This piece of flash fiction was written for Writer’s Digest’s 2021 February Flash Fiction Challenge. Three hours were spent on this piece; this is the third draft of the story. The prompt: “Write a story with no dialogue.”
A Beautiful Day on the Road to Yatto
A figure stepped out from the shadows of lush lumo trees and into sunlight.
Komo halted, her sandaled feet scraping against the hard-packed dirt of the road on which she traveled. The small merchant caravan she guarded halted behind her, one of the klurggs baying in annoyance.
Komo eyed the figure as it walked across a field of waist-high grass and stepped from the embankment onto the road. Behind the figure, a handful of kilometers down the roadway, rested the planet’s only port town, Yatto. A boxy ship with a blue-white flaming tail rose from the town and shot off into the sky, heading for the stars. To the west, opposite the lumo forest, the sun sank towards the horizon.
The figure came to the center of the road and stood facing Komo.
Long-limbed and broad of shoulder, the figure was an imposing man dressed in a travel-worn brown jerkin with a green undershirt covered in patches, a faded orange battle dress covering his legs, and a shallow bowl hat made of straw topping his head. A maroon leather scabbard hung at his waist, the hilt of a sword sticking from it.
The man stared past Komo to the caravan, studying it. Then he looked at Komo, waiting for her to make the next move.
Komo glanced over her shoulder. She caught the attention of the merchant, an aristocratic man with high cheekbones, a thin mustache, and an air of unearned self-importance. He sat upon the klurgg—a six-legged loaf of bread with an enormous nose and covered in shaggy brown and tan fur—pulling the hovercart; the other two klurggs in the caravan pulled traditional wheeled carts made of wood instead of metal and technology.
The merchant shook his head, as Komo knew he would. She knew selfishness to be the man’s default state of being. It made him a good merchant and only a good merchant. He would never willingly give up his merchandise to anyone, let alone a highwayman.
Komo turned back to the armed man on the road. He hadn’t moved while Komo looked away. She nodded at him.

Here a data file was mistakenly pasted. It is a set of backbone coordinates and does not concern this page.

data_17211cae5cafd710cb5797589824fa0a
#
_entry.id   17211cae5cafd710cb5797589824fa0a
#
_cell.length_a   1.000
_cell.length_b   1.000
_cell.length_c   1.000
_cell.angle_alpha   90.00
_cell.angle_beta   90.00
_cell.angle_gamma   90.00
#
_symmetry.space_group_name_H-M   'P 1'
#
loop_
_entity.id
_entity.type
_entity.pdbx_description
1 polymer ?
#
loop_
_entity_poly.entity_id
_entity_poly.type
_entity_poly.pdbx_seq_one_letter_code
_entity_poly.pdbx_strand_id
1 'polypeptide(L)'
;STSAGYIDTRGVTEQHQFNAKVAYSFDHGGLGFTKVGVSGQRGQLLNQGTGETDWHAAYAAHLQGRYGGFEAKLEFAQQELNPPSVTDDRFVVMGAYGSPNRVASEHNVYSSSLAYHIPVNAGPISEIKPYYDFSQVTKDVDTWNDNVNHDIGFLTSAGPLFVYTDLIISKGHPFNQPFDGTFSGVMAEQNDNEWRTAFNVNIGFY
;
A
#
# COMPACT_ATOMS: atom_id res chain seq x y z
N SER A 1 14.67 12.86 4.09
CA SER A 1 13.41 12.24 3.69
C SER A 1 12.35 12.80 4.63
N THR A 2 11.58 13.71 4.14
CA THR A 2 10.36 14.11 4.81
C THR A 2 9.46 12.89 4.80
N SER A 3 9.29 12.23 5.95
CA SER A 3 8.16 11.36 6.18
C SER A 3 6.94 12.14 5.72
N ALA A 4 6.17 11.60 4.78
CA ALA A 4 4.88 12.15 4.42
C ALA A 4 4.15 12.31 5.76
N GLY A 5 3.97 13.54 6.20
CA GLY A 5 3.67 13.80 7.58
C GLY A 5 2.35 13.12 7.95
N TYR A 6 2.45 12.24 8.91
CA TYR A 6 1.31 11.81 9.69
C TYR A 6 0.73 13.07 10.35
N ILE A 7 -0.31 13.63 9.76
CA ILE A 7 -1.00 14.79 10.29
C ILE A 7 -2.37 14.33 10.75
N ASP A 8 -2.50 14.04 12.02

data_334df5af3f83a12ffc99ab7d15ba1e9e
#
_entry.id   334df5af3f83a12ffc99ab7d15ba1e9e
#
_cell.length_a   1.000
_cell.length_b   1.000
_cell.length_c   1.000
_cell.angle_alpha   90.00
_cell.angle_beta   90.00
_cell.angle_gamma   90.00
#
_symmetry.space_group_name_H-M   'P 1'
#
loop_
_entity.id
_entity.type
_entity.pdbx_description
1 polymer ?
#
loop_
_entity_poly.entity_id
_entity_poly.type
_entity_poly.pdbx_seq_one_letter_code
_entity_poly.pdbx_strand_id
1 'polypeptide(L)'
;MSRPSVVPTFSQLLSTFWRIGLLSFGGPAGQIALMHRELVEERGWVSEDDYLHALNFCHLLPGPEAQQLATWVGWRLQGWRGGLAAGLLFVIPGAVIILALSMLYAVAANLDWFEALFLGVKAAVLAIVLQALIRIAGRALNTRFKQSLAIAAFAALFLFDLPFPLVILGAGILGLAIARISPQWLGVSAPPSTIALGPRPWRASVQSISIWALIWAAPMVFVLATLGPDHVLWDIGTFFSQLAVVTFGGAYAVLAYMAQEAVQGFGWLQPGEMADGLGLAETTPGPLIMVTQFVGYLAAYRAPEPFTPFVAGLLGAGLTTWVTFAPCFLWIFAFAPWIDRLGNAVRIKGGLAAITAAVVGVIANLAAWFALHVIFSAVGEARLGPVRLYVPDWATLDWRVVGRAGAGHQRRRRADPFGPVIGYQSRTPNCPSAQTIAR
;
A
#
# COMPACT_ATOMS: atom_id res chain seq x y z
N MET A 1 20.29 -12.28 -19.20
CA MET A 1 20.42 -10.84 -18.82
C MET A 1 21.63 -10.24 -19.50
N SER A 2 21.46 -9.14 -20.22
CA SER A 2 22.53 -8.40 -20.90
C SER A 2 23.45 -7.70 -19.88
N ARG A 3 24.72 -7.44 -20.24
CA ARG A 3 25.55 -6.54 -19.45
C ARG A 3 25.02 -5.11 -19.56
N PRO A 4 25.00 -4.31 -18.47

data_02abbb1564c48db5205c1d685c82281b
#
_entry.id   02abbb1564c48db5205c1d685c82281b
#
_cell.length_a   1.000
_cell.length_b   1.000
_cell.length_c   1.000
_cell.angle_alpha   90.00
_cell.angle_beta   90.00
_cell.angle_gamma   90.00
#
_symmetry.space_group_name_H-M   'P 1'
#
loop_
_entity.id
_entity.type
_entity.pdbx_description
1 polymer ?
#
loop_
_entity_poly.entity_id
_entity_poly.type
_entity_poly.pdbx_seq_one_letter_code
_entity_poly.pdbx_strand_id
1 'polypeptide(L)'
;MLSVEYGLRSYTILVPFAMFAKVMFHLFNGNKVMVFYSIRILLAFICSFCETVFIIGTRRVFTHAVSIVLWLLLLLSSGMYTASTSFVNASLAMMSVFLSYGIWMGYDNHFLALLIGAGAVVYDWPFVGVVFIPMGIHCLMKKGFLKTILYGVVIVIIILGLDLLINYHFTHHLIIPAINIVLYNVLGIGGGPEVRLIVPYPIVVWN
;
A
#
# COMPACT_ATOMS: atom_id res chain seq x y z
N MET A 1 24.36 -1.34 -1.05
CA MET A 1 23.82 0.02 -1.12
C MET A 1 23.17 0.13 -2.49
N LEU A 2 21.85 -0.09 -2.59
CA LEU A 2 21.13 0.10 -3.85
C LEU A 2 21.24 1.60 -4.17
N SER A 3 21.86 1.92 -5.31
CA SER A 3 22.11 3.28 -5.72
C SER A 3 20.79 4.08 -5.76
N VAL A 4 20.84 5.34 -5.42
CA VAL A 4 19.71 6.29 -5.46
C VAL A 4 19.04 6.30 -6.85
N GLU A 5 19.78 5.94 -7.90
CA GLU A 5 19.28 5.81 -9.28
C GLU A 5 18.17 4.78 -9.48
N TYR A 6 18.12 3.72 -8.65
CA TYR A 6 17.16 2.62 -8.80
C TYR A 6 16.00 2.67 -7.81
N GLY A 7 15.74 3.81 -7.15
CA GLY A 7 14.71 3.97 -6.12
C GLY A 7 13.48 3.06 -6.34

The man returned the gesture before removing his hat and tossing it to the side of the road. He pulled his blade from its home. Then he waited.
Komo removed her old but still warm dark blue travel cloak, folding it neatly and placing it on the side of the road, leaving her in a lighter blue martial-top and battledress. From her gray cloth belt she removed a black scabbard made of hard plastic and pulled from it a long, curved blade. She rested the scabbard atop her cloak.
Komo returned to the center of the road and began walking towards her waiting opponent.
Komo’s shoulder length, straight black hair blew in the gentle evening breeze, a breeze filled with the tangy scent of ripe tika fruit and carrying a hint of kyototi tree sap. The land around them glowed a deep orange. It was a beautiful day to be alive.
She stopped two meters from the man; just enough space for two swords to play in.
Her opponent’s sword was a falchion, a single-handed, single-edge blade curved at the tip. It appeared well maintained, its edge sharp and its side polished, easily reflecting the light of the sun. Falchions were a popular weapon amongst the provinces that supported isolationism.
The man stood in a solid stance, but the sword hung at his side.
Komo’s blade was long, extending from guard to tip in a gentle curve, and had a hilt meant for two hands. The blade was well cared for, its edge splitting sunlight. Hers was a weapon used by the provinces that supported change.
Komo gripped the sword delicately in both hands and held it in front of her in a basic ready stance.
They studied one another. The breeze blew around them, rustling the tall grasses and tree branches; the sunlight continued to fade; no one from the caravan spoke or moved, not even the klurggs.
The man squinted. He shifted his stance, standing side face towards Komo, and held the blade parallel to the ground, pointing the tip at her. A defensive stance.
Komo breathed in. She shifted her stance, turning her torso forty-five degrees away from the man, and dropping the blade to her side, pointing it backwards towards the ground. An open stance, vulnerable yet powerful.
The man took a step towards her, then waited.
Komo also took a step.
Tension pressed against Komo’s back while relief tried to pull her forward.
Komo kept her feet where they were, but she brought her sword above her head and to the side, the edge of the blade facing the sky and curving down to point at her opponent. Less vulnerable, but more difficult to transition.
The man mirrored her feet positioning and held the blade to the side. Wide open, vulnerable to the point of recklessness.
Komo narrowed her eyes
The man breathed in.
Komo returned to the ready stance.
The man turned and brought the sword across his chest, holding it above his shoulders.
The wind ceased.
The man pushed off with his back foot, lunging at Komo, his blade slicing downwards at an angle.
Komo shifted to the right, dropping her blade to the left and pointing it backward, edge side pointed outwards. The falchion cut through the air past Komo’s head, shearing off strands of hair and nicking her shoulder. She slashed upwards with her sword, cutting across the man’s belly and across his chest and skidding across the collarbone before ending in open air.
The man’s momentum drove him to stumble past her.
Komo remained in the end position of her strike, small droplets of blood dripping from the blade and a trickle of blood trailing from her shoulder.
Behind her, metal clattered to dirt, followed by a heavy thud.
* * *
Sun nearly below the horizon, the merchant caravan continued down the road towards Yatto, led by Komo who wore a sword at her waist, a warm cloak on her back, and a shallow bowl hat on her head.